seen + learned

Thoughts on "What great design can do for data"

Posted: Monday, May 20, 2013 | Posted by Tania Schlatter | Labels: , , 0 comments

A founder of the design firm Fjord wrote an insightful article for Fortune about design helping companies make sense of data. From the article:

Designers know how to take complex or disparate information and make it tangible, understandable, and importantly, more human. ...
Technologists on the other hand, tend to try to structure data in a flexible way. They analyze it, dashboard it, and cross-reference it to make it more efficient and intelligent.

Both approaches are needed. The data needs to be flexible enough to enable users to manipulate it to find the insights they seek.

Design of the data display and controls to manipulate data need to be clear enough to enable people to work with what they see. From the article:

Here are some ways that design can help companies make sense of their data and identify opportunities to turn it into a benefit for their customers:

  • Use data to guide, not dictate: Use data to build a backdrop of understanding and learning, but don't let data trump creative inspiration or minimize the importance of leaps of faith.
  • Obsess with your customers: Extend the data insights and value from your organization to your customers.
  • Mess up your data: We live in a messy world. How can you make your pure data fit a messy world? Use design to make it personal and emotional, and tell stories.
  • Instead of understanding data only, make sure you understand people: You're planning to hire another data scientist to make sense of the growing data mountain you've got? How about hiring a psychologist instead?
  • Major on elegance and simplicity: The science of data can be complex, abstract, and ugly. Design will help you simplify and bring clarity. Good design can also present data in elegant and beautiful ways, drawing people in where they were previously turned off.
  • Take creative leaps of faith: A creative process that uses intuition and imagination can give you innovations that data alone can't provide. This is crucial if you want to reimagine your business or invent something new.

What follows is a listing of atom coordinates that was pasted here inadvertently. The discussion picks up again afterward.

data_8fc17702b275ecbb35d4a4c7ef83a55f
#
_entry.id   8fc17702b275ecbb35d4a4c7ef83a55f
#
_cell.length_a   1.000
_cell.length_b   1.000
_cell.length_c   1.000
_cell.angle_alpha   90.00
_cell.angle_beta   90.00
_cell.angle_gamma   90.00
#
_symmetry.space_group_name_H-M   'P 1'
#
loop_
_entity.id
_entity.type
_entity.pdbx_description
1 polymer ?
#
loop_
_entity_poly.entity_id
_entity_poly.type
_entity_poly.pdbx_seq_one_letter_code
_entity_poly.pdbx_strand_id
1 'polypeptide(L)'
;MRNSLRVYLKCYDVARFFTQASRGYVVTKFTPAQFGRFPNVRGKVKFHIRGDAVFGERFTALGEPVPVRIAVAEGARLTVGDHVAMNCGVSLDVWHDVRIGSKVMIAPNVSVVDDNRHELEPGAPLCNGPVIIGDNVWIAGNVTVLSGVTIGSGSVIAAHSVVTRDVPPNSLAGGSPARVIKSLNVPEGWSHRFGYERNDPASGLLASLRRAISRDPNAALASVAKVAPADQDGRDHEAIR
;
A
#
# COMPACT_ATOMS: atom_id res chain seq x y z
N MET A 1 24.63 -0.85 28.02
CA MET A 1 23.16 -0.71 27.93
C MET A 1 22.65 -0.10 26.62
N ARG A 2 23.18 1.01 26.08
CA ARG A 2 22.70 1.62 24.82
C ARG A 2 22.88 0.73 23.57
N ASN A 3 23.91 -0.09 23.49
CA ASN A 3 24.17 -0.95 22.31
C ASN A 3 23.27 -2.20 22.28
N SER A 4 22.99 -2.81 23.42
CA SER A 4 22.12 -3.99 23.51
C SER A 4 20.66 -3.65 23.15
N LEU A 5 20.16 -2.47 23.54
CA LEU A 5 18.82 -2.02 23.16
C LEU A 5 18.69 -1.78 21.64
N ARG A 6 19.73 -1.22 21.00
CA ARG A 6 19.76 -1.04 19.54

This list speaks to the fact that data, even well-designed data, needs to have an editorial or curatorial layer that either guides people to the stories that are relevant to them, or otherwise helps to highlight the significance. Getting this right involves deep understanding of what the data can show, knowing who is likely to be interested in what, and using interface and information design to make sense of the display.

CafePress information architecture and user experience

Posted: Thursday, May 9, 2013 | Posted by Tania Schlatter | Labels: , , 0 comments

CafePress is an established custom printing e-tailer. We worked with the product marketing team to improve how people find products on their site. We conducted a heuristic review to identify IA, visual design, and usability issues, and showed options for changes that addressed UX in schematic layouts (visual wireframes).

Follow-on work included exploring identity options and visual site design.

CafePress' home page at the time (left) and our wireframed recommendations (right), which included simplifying the header area to highlight search, making main product navigation more prominent, and improving promotion display to spotlight new and hot products in a clean, uncluttered layout.

CafePress' existing search engine results page (left) and our wireframed recommendations (right). To help welcome shoppers and guide them effectively, we suggested eliminating redundant links and limiting the number of subcategories displayed.